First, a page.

The poems in Nick Norwood’s Eagle & Phenix have the desolate, sun-struck beauty of Edward Hopper’s paintings, and are peopled by figures, lonely but dignified, who might have wandered right out of those paintings into these pages.
"Ronnie's" from US Poet Laureate 2004-2006 Ted Kooser's American Life in Poetry (and forthcoming in Eagle & Phenix)
Firewood, a sound recording by Matthew McCabe (James Ogburn, reading; Nick Norwood, poem--from Gravel and Hawk, Ohio University Press, 2012)
Photos by Rylan Steele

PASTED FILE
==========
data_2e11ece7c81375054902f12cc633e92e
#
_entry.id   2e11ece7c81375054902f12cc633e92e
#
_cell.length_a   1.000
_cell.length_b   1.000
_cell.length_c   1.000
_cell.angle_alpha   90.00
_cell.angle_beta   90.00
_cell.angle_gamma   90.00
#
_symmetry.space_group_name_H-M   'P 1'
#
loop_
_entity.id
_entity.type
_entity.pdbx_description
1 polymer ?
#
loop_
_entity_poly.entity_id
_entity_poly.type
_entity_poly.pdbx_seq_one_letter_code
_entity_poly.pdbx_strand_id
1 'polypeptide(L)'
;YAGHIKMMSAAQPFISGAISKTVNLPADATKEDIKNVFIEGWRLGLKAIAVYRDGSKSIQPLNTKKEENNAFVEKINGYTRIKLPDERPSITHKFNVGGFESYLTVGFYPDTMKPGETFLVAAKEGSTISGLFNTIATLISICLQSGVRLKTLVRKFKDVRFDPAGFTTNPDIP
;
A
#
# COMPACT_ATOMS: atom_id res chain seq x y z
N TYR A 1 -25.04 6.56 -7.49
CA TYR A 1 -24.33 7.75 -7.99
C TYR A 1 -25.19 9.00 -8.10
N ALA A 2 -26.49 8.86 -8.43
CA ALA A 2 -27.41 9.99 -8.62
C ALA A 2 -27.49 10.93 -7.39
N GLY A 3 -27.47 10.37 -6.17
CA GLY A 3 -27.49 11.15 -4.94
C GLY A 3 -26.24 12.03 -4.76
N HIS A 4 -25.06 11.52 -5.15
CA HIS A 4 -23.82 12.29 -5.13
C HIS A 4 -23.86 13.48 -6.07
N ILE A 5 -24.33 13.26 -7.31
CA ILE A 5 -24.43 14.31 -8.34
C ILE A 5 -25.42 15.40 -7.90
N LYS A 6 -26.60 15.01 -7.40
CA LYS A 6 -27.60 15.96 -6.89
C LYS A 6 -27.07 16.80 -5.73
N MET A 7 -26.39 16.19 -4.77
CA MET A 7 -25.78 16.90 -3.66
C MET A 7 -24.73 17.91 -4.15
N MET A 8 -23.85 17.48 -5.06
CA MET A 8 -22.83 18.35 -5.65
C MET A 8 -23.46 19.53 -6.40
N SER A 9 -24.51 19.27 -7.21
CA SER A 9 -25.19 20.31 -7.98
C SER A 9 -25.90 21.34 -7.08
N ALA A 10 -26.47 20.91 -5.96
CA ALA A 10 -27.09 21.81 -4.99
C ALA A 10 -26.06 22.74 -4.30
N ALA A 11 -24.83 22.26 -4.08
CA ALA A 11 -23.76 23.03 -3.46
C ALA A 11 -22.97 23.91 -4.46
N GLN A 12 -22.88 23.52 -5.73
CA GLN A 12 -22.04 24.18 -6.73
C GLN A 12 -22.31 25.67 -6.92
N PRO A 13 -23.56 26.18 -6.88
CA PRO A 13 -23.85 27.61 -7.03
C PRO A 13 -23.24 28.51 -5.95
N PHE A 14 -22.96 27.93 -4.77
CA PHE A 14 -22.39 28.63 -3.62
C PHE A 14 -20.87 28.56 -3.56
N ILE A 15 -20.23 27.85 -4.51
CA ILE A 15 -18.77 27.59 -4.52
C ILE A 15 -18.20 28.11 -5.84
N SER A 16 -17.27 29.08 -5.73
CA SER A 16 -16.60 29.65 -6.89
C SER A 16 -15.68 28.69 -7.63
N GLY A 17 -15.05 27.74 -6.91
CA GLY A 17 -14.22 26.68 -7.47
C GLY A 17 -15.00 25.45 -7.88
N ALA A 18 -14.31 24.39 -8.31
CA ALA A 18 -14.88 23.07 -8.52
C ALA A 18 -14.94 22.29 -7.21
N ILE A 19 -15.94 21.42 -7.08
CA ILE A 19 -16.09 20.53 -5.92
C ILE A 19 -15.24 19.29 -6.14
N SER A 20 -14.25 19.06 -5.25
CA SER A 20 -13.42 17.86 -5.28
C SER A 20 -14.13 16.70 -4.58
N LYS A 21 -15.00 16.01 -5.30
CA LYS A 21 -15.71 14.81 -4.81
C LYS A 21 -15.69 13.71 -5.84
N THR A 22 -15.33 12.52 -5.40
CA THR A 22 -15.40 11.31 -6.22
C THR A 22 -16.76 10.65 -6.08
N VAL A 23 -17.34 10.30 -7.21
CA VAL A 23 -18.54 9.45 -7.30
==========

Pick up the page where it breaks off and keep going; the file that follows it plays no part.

Poet, Educator, Director of the Carson McCullers Center for Writers and Musicians.
Nick Norwood’s poems in Eagle and Phenix are a superb, evocative melding of perfect restraint with concise but lush detail, of elegiac memory with bittersweet realization. His evocations of time and place, of work once valued and love betrayed, never diminish hope but pay homage to life’s capacity to strengthen and even renew itself at the most broken of places. ~Melissa Pritchard
Photo by Andrée Martin
With a judicious reticence reminiscent of William Carlos Williams, these poems see into the elliptical life of things with the kind of stark imagery and tonal gradation that make a poem pulse with life, walk off the page, and follow you out of the room down the long, long hallway.
~ J. Allyn Rosser